The Naked Jungle is based on the short story “Leiningen Versus the Ants” by Carl Stephenson, published in the December, 1938 edition of Esquire magazine. The story is about an attack by army ants on a cocoa plantation in South America. William Conrad, who had starred as Leiningen in a 1948 adaptation of Stephenson’s story for the radio program “Escape”, appears in the film as the District Commissioner. Conrad may best be remembered for his television roles in “Cannon” (1971-76); “Nero Wolfe” (1981); and “Jake and the Fat Man” (1987-92), and as the narrator of “The Fugitive”. To a generation who grew up watching Saturday morning cartoons, he will be remembered as the narrator of “The Adventures of Rocky and Bullwinkle”. He also created the role of Matt Dillon for the popular radio series “Gunsmoke” (1952-1961).
William Conrad was born on September 27, 1920 in Louisville, Kentucky. His parents, John William Cann and Ida Mae Upchurch Cann, owned a movie theatre, and Conrad grew up watching movies. The family moved to Southern California when Conrad was in high school. He majored in drama and literature at Fulleron College in Orange County, California and began his career as an announcer, writer, and director for Los Angeles radio station KMPC. He served in the U.S. Army Air Corps as a fighter pilot during World War II. At the end of the war, he left the military with the rank of Captain and as a producer-director in the Armed Forces Radio Service. He had a very successful career in radio from the end of the war until 1956. His voice was so recognizable that it almost cost him the role of Marshall Matt Dillon in the radio version of “Gunsmoke”, but he gave an impressive audition that won him the role for the series’ entire run (1952-1961). He lost the TV role to James Arness, who was suggested by John Wayne after having declined the role; Arness had co-starred with Wayne in the film Big Jim Maclain (1952).
In films, Conrad’s size and deep voice often had him cast as villains or authority figures. His first credited film role was in The Killers (1946), in which he and Charles McGraw were the thugs sent to kill Burt Lancaster. He appeared as John Garfield’s manager in Body and Soul (1947); as an arsonist in Sorry, Wrong Number (1948); and as a prosecutor in Joan of Arc (1948). His directing and producing career was impressive. He produced and directed the latter-day film-noir Brainstorm (1965), starring Jeffrey Hunter and Anne Francis. Despite poor reviews upon its release, it has come to be regarded in a better light. Film Noir: An Encyclopedic Reference to the American Style (1979) called it “a minor masterpiece of the 1960s” and it is included in other lists of top films-noir. He was the executive producer of Robert Altman’s first feature film, Countdown (1968).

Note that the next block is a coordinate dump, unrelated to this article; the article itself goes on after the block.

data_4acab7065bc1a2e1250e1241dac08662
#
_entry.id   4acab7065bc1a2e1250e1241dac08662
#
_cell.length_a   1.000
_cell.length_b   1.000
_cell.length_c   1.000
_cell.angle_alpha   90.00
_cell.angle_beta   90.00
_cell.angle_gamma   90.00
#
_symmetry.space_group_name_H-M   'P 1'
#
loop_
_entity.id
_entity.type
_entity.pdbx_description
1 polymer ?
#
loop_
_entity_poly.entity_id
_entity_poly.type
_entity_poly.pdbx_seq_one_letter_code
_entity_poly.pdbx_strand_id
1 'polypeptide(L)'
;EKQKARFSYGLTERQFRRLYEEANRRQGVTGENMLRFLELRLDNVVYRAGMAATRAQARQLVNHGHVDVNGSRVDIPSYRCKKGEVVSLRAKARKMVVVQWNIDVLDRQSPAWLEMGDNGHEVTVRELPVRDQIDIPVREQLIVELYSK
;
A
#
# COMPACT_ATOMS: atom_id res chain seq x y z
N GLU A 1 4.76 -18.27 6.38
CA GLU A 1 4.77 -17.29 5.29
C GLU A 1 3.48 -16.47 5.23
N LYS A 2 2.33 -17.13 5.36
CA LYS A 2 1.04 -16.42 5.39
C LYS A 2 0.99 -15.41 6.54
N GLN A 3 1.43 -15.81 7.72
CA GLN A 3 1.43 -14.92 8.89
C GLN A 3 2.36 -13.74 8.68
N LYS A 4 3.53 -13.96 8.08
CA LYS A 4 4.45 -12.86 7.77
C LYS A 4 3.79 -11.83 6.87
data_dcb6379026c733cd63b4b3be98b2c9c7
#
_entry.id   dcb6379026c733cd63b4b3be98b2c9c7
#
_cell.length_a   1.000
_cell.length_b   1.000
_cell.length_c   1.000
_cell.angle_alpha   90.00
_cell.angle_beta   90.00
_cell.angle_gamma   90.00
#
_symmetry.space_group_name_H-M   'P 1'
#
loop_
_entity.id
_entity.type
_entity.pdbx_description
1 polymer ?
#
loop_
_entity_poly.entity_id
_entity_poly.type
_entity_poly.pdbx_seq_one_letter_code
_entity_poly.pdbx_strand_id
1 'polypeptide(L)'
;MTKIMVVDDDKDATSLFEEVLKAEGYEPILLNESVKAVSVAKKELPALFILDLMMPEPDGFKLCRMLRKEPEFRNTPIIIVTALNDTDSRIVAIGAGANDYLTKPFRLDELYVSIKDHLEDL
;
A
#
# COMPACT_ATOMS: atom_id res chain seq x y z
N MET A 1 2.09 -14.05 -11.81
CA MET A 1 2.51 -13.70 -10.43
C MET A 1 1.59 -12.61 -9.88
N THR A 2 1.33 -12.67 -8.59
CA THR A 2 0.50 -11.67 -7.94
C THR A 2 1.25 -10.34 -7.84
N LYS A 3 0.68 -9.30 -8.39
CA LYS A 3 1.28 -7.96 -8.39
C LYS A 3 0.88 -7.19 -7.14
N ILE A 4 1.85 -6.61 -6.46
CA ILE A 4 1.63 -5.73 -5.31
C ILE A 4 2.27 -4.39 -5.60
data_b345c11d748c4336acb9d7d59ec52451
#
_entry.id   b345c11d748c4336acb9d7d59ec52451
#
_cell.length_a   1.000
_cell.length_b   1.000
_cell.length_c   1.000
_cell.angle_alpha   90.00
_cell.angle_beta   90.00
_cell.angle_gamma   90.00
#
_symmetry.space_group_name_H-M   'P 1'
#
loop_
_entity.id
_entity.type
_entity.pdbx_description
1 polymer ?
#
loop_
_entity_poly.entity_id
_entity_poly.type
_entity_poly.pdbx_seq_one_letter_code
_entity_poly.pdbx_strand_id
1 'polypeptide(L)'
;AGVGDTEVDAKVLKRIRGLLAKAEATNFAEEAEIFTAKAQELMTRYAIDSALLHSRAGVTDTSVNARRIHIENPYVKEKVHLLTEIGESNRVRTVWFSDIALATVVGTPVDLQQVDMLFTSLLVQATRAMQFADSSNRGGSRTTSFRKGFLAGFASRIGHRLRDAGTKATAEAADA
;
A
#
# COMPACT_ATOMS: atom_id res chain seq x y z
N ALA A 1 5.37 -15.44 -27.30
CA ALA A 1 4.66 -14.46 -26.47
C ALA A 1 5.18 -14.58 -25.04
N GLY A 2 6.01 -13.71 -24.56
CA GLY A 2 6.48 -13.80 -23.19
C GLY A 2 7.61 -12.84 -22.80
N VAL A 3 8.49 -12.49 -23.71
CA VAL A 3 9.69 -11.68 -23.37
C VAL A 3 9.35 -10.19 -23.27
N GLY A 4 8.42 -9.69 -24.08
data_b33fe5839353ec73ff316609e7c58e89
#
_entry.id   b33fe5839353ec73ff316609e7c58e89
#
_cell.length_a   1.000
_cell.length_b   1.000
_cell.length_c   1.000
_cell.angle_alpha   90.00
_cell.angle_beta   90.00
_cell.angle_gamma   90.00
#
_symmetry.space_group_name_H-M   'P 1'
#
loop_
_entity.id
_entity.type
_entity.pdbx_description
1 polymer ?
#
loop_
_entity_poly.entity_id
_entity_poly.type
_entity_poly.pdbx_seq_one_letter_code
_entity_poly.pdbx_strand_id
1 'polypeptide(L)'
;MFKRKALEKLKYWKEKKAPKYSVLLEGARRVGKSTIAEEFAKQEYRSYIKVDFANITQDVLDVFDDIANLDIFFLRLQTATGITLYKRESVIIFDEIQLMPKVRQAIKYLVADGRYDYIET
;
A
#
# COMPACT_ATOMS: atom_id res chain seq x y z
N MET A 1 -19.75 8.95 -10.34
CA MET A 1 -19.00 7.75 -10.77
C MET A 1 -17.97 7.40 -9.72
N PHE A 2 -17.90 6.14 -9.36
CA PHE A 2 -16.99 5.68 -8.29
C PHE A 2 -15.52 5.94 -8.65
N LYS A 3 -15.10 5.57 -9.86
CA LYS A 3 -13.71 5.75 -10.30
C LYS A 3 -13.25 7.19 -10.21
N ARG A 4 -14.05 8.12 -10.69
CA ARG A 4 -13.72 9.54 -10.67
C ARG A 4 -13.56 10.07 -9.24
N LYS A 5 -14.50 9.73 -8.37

Conrad, along with contemporaries Sam Peckinpah and Robert Altman, got his start as a director by directing TV shows. He directed episodes of “Klondike”; “The Rifleman”; “Bat Masterson”; “Route 66”; “Have Gun, Will Travel”; and “Ripcord”, among others. He also guest-starred on many of the same shows. In 1963, he directed Jeffrey Hunter in the Warner Bros. western TV series “Temple Houston”. His voice can be heard narrating other TV shows and documentaries, including “The Fugitive” (1963-67); “The Highwayman” (1987-88); and “The Making of Star Wars” (1977). His narration work on Design For Disaster (1962), a documentary about California wild fires in November of 1961, earned him the gratitude of Jack L. Warner, who gifted him with one of the original prop falcons from The Maltese Falcon (1941).
William Conrad was married three times and had one son, Christopher, with his first wife, Susan Randall. He died in Los Angeles on February 11, 1994, from congestive heart failure, at the age of 73. He has a star on the Hollywood Walk of Fame and was posthumously elected to the National Radio Hall of Fame in 1994.
Notes by Bruce Whittaker